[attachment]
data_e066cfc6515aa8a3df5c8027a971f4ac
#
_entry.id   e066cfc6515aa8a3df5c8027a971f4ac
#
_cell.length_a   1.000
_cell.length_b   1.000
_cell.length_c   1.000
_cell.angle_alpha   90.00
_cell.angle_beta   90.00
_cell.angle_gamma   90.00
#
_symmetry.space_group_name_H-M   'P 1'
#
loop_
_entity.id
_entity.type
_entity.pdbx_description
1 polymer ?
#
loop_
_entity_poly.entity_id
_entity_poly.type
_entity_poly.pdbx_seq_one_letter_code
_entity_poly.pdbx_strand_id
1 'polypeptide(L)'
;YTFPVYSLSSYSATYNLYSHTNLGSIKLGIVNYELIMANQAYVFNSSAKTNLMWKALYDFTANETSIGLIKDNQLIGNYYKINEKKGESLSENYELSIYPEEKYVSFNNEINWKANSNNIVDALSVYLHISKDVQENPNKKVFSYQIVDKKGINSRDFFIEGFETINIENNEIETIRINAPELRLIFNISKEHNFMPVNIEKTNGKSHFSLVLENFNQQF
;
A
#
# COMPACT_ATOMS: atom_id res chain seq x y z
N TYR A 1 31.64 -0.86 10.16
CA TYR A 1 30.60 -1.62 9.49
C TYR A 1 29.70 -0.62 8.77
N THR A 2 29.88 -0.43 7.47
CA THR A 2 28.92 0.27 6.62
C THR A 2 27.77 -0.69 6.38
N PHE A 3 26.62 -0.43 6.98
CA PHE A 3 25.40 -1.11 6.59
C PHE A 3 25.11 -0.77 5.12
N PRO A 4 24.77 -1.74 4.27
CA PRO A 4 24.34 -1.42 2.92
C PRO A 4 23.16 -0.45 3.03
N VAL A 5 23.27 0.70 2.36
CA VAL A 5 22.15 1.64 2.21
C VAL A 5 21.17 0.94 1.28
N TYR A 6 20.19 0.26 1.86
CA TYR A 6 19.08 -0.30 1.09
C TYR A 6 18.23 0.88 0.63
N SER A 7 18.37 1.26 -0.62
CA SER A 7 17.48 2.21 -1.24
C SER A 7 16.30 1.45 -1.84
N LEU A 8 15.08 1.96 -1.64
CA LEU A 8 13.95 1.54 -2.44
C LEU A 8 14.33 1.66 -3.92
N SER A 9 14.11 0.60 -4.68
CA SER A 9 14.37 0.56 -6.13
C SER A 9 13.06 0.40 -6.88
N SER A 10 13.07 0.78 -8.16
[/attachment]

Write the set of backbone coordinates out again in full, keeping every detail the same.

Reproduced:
data_e066cfc6515aa8a3df5c8027a971f4ac
#
_entry.id   e066cfc6515aa8a3df5c8027a971f4ac
#
_cell.length_a   1.000
_cell.length_b   1.000
_cell.length_c   1.000
_cell.angle_alpha   90.00
_cell.angle_beta   90.00
_cell.angle_gamma   90.00
#
_symmetry.space_group_name_H-M   'P 1'
#
loop_
_entity.id
_entity.type
_entity.pdbx_description
1 polymer ?
#
loop_
_entity_poly.entity_id
_entity_poly.type
_entity_poly.pdbx_seq_one_letter_code
_entity_poly.pdbx_strand_id
1 'polypeptide(L)'
;YTFPVYSLSSYSATYNLYSHTNLGSIKLGIVNYELIMANQAYVFNSSAKTNLMWKALYDFTANETSIGLIKDNQLIGNYYKINEKKGESLSENYELSIYPEEKYVSFNNEINWKANSNNIVDALSVYLHISKDVQENPNKKVFSYQIVDKKGINSRDFFIEGFETINIENNEIETIRINAPELRLIFNISKEHNFMPVNIEKTNGKSHFSLVLENFNQQF
;
A
#
# COMPACT_ATOMS: atom_id res chain seq x y z
N TYR A 1 31.64 -0.86 10.16
CA TYR A 1 30.60 -1.62 9.49
C TYR A 1 29.70 -0.62 8.77
N THR A 2 29.88 -0.43 7.47
CA THR A 2 28.92 0.27 6.62
C THR A 2 27.77 -0.69 6.38
N PHE A 3 26.62 -0.43 6.98
CA PHE A 3 25.40 -1.11 6.59
C PHE A 3 25.11 -0.77 5.12
N PRO A 4 24.77 -1.74 4.27
CA PRO A 4 24.34 -1.42 2.92
C PRO A 4 23.16 -0.45 3.03
N VAL A 5 23.27 0.70 2.36
CA VAL A 5 22.15 1.64 2.21
C VAL A 5 21.17 0.94 1.28
N TYR A 6 20.19 0.26 1.86
CA TYR A 6 19.08 -0.30 1.09
C TYR A 6 18.23 0.88 0.63
N SER A 7 18.37 1.26 -0.62
CA SER A 7 17.48 2.21 -1.24
C SER A 7 16.30 1.45 -1.84
N LEU A 8 15.08 1.96 -1.64
CA LEU A 8 13.95 1.54 -2.44
C LEU A 8 14.33 1.66 -3.92
N SER A 9 14.11 0.60 -4.68
CA SER A 9 14.37 0.56 -6.13
C SER A 9 13.06 0.40 -6.88
N SER A 10 13.07 0.78 -8.16